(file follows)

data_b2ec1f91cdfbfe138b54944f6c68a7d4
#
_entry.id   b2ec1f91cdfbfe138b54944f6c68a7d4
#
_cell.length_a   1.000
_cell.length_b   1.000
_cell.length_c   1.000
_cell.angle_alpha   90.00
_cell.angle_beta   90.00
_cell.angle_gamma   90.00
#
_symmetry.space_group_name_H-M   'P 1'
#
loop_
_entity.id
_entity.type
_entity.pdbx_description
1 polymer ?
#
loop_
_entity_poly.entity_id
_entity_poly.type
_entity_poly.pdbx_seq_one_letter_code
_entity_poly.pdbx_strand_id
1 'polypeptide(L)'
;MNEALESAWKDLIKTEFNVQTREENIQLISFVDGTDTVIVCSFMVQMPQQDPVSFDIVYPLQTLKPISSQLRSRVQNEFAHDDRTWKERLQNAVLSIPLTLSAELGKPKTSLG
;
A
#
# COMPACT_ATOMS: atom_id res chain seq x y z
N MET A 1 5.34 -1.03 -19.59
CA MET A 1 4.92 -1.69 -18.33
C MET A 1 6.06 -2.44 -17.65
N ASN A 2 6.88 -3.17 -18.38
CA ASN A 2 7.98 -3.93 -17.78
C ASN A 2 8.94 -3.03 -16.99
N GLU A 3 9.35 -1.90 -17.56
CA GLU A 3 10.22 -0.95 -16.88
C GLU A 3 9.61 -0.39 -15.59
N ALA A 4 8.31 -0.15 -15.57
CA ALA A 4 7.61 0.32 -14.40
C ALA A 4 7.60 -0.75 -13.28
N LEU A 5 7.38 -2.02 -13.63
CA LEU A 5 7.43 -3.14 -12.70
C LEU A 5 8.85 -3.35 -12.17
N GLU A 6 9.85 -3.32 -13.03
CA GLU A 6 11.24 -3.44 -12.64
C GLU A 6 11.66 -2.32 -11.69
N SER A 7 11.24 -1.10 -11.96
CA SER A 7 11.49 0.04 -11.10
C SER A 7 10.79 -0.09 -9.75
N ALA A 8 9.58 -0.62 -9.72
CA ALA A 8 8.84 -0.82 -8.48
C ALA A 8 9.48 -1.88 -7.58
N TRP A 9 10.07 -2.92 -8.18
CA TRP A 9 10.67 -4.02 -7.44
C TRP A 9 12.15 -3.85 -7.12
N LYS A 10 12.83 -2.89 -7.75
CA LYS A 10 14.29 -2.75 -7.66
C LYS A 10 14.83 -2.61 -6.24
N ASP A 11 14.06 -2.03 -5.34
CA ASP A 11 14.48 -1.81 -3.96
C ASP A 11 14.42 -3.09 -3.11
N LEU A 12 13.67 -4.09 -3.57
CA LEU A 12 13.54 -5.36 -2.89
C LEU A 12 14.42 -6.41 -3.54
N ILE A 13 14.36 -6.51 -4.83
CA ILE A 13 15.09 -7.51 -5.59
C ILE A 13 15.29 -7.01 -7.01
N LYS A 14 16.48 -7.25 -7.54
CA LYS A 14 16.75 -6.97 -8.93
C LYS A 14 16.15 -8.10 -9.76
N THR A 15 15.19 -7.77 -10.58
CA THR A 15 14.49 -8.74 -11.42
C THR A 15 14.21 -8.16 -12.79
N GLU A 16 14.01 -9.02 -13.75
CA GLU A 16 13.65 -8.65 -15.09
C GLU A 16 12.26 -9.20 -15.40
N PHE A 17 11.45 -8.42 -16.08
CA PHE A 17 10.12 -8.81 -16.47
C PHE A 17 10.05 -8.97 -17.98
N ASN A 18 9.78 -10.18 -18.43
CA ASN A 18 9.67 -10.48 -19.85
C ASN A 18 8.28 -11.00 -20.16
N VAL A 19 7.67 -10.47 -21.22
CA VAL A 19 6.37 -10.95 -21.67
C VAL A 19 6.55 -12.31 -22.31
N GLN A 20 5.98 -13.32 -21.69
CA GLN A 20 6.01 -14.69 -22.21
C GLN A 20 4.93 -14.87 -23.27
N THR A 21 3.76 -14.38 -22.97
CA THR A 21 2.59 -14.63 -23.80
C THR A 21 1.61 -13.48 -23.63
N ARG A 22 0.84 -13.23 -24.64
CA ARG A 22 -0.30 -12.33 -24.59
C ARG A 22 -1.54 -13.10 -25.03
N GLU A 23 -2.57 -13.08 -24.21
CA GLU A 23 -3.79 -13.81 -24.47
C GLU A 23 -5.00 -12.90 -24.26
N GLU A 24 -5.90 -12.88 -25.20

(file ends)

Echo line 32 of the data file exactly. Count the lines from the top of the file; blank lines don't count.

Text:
CA MET A 1 4.92 -1.69 -18.33